Lead Toxicity in Cats
Dr. Anne Marie Manning
Lead toxicity may be acute, due to ingestion of a lead object, or it may be chronic due to repeated chewing of lead paint or grooming the dust of lead paint from the skin and fur. The most common route of exposure is ingestion but lead paint dust may also be inhaled. Rabies virus can cause behavior changes and seizures. Cats with rabies often have a history of exposure to a wild animal or a history of bite wounds of unknown origin.
Lead toxicity primarily affects the nervous system and gastrointestinal system. Common neurological symptoms include sudden onset of seizures, blindness, behavior changes, hysteria, chomping, muscle spasms and circling. Lead crosses the placenta and is excreted in milk, so it can affect unborn fetuses and nursing young.
Gastrointestinal signs include abdominal pain, loss of appetite, vomiting, and constipation or diarrhea. Some animals develop megaesophagus (enlargement of the esophagus and decreased ability to move food from the mouth to the stomach) resulting in regurgitation. Aspiration pneumonia may result from regurgitation. Lead toxicity may also suppress the immune system making cats more susceptible to infections.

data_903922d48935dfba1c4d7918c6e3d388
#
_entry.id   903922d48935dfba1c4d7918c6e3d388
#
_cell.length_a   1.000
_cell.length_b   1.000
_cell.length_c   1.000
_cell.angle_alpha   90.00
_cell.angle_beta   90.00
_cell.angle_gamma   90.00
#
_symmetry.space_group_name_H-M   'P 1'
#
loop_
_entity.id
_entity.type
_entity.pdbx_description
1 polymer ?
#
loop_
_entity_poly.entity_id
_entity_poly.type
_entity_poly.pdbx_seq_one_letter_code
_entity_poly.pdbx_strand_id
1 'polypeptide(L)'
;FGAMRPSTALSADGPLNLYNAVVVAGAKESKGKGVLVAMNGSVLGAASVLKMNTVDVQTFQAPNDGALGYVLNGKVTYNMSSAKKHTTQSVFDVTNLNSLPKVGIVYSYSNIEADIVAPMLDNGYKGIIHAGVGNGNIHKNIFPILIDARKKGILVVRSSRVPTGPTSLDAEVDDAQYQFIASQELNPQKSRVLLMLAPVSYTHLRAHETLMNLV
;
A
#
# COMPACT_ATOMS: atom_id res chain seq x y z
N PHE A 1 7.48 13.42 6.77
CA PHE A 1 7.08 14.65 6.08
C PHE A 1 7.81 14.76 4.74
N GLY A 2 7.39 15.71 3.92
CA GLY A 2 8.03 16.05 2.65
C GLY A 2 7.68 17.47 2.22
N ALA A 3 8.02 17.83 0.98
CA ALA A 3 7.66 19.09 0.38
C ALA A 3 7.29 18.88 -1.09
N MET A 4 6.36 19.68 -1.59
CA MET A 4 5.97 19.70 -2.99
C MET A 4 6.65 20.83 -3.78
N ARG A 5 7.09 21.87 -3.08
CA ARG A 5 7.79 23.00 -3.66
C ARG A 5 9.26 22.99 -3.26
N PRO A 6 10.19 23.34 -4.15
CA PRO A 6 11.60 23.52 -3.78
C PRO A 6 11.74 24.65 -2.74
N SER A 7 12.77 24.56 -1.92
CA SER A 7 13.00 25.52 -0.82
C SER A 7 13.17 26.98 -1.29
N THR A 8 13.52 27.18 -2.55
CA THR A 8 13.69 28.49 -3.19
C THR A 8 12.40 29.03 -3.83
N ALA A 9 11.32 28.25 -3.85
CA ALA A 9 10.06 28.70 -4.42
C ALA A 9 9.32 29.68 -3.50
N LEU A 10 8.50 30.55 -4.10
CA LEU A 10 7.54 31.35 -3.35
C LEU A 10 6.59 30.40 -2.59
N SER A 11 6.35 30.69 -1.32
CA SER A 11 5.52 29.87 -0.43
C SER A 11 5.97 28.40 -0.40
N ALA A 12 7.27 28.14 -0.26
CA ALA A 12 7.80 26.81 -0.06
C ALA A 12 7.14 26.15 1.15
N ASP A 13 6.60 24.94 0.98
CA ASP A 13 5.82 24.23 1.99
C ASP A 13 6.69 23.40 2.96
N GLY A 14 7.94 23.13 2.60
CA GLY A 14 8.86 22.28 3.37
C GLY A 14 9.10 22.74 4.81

With chronic exposure, lead is deposited in the tissues of internal organs (liver, kidneys) and in the bones. Lead that is deposited in the bones serves as a "reservoir" and can cause lead levels to remain high despite treatment in some patients. These cats often require long-term therapy.
Lead inhibits normal remodeling of the long bones of the body such as the femur, tibia, humerus and radius. As a result, specific areas in these bones look denser (whiter) on x-rays and these areas are referred to as "lead lines." Lead lines do not represent lead deposits in the bone.
The symptoms of lead toxicity are similar to the symptoms of the following diseases or toxicities:
Epilepsy (seizures due to an abnormality in the brain) is typically seen in cats between the ages of 1-7 years. Epilepsy is idiopathic (of unknown cause), genetic, or secondary to trauma or another disease that caused structural changes in the brain. Epilepsy is diagnosed after exclusion of all other possible causes of seizures.
Thallium poisoning is rare but can cause gastrointestinal and neurological problems.
Strychnine poisoning can lead to seizures. Strychnine products are used to kill rodents but these products are rarely used in the United States.
Zinc poisoning can cause depression, loss of appetite, vomiting, diarrhea and anemia. The most common source of zinc is pennies minted after 1983, nuts, bolts and batteries. Zinc toxicity is differentiated from lead toxicity based on x-rays of the intestinal tract and measurement of blood zinc levels.
Chlorinated hydrocarbon poisoning (DDT, Chlordane, Dieldrin, Endrin, Aldrin, Chlordecone, and Endosulfan) is rare but can cause depression, vomiting, muscle tremors and seizures which look similar to symptoms caused by lead poisoning. Chlorinated hydrocarbons are used as insecticides.